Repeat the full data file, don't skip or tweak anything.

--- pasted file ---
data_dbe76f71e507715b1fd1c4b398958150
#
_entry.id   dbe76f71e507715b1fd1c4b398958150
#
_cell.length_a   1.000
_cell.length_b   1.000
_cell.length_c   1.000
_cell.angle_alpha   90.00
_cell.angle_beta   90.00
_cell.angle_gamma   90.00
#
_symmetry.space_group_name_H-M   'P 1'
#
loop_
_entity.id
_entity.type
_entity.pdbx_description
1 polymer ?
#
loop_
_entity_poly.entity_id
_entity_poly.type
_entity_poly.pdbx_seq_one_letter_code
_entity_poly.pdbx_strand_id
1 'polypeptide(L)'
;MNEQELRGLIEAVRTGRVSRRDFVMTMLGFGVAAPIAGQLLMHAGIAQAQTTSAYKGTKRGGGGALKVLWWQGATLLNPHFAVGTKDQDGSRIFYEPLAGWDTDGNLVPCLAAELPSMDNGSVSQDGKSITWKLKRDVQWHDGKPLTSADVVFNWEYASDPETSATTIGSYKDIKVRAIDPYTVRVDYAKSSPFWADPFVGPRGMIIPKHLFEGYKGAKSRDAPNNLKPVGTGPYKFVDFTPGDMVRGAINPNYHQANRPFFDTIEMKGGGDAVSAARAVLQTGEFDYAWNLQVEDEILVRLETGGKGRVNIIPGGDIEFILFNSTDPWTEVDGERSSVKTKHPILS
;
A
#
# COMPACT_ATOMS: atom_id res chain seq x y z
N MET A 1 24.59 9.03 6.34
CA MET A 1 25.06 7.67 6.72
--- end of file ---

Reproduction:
data_dbe76f71e507715b1fd1c4b398958150
#
_entry.id   dbe76f71e507715b1fd1c4b398958150
#
_cell.length_a   1.000
_cell.length_b   1.000
_cell.length_c   1.000
_cell.angle_alpha   90.00
_cell.angle_beta   90.00
_cell.angle_gamma   90.00
#
_symmetry.space_group_name_H-M   'P 1'
#
loop_
_entity.id
_entity.type
_entity.pdbx_description
1 polymer ?
#
loop_
_entity_poly.entity_id
_entity_poly.type
_entity_poly.pdbx_seq_one_letter_code
_entity_poly.pdbx_strand_id
1 'polypeptide(L)'
;MNEQELRGLIEAVRTGRVSRRDFVMTMLGFGVAAPIAGQLLMHAGIAQAQTTSAYKGTKRGGGGALKVLWWQGATLLNPHFAVGTKDQDGSRIFYEPLAGWDTDGNLVPCLAAELPSMDNGSVSQDGKSITWKLKRDVQWHDGKPLTSADVVFNWEYASDPETSATTIGSYKDIKVRAIDPYTVRVDYAKSSPFWADPFVGPRGMIIPKHLFEGYKGAKSRDAPNNLKPVGTGPYKFVDFTPGDMVRGAINPNYHQANRPFFDTIEMKGGGDAVSAARAVLQTGEFDYAWNLQVEDEILVRLETGGKGRVNIIPGGDIEFILFNSTDPWTEVDGERSSVKTKHPILS
;
A
#
# COMPACT_ATOMS: atom_id res chain seq x y z
N MET A 1 24.59 9.03 6.34
CA MET A 1 25.06 7.67 6.72